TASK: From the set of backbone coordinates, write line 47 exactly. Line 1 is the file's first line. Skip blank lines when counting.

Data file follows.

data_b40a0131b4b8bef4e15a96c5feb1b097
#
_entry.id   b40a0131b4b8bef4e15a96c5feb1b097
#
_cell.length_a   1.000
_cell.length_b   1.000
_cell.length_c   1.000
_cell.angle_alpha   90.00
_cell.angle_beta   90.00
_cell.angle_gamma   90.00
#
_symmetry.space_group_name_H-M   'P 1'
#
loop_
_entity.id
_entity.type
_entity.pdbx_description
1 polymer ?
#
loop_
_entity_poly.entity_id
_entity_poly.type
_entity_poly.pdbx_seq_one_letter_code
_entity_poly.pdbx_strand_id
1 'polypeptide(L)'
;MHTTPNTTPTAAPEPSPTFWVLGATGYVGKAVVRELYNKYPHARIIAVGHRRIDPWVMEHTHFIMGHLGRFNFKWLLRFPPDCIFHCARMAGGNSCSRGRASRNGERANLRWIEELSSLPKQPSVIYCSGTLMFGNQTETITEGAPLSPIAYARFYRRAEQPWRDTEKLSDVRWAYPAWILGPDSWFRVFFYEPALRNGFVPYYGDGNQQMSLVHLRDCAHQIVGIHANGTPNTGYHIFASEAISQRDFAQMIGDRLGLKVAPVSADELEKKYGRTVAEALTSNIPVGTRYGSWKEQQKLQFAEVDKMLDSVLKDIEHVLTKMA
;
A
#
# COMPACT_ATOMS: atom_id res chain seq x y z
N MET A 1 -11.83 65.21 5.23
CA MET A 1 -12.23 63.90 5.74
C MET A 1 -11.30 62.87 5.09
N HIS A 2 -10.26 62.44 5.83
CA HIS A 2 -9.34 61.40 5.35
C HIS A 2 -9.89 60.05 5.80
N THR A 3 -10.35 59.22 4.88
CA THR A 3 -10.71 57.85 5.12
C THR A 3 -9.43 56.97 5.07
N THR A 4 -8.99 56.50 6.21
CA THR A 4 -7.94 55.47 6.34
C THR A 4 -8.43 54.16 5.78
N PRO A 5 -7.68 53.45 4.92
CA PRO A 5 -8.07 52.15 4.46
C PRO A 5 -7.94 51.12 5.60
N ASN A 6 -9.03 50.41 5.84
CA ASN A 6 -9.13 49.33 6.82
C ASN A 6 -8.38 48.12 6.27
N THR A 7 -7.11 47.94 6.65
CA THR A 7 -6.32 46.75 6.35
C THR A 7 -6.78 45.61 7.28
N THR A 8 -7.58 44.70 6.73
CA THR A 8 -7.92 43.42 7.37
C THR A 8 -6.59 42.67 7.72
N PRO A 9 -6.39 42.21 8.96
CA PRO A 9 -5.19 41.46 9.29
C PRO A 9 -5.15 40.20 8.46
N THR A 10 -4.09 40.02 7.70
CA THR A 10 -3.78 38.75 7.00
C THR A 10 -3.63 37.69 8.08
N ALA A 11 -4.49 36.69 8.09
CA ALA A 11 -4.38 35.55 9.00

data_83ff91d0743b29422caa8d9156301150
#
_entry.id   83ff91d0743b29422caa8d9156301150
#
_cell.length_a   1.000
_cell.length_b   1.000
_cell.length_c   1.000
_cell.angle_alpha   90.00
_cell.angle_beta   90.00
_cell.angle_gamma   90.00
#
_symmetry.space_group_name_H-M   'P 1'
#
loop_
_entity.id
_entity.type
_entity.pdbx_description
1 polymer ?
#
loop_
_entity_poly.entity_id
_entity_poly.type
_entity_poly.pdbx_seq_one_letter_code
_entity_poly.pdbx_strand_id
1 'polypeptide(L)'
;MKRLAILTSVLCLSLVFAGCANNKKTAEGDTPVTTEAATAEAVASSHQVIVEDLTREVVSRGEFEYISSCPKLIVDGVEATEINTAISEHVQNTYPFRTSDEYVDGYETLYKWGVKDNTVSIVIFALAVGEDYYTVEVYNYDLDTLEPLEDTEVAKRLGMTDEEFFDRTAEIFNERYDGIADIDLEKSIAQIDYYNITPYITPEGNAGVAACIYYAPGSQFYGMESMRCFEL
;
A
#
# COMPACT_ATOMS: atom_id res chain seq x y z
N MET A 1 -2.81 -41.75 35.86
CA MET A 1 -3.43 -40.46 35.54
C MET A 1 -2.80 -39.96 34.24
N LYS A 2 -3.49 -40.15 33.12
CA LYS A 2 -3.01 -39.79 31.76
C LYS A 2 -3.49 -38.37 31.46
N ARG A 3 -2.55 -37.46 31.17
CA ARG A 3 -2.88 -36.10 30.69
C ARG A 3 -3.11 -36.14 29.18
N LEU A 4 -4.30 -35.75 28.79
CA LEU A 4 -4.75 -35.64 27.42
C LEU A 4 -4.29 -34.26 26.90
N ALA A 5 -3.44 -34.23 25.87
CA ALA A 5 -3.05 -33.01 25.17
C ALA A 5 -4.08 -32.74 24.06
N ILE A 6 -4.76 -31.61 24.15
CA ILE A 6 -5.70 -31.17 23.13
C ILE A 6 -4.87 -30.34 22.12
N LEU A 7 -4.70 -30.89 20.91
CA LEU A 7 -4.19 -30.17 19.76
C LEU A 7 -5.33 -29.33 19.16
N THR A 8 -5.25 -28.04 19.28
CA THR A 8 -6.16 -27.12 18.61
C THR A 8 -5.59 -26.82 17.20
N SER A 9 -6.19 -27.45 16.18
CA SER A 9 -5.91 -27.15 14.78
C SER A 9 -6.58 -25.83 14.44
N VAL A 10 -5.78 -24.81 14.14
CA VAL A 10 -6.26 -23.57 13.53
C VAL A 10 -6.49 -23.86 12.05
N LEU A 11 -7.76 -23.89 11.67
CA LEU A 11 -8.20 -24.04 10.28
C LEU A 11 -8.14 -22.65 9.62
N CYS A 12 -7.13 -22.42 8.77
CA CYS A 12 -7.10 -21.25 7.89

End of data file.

CA ASN A 6 -9.13 49.33 6.82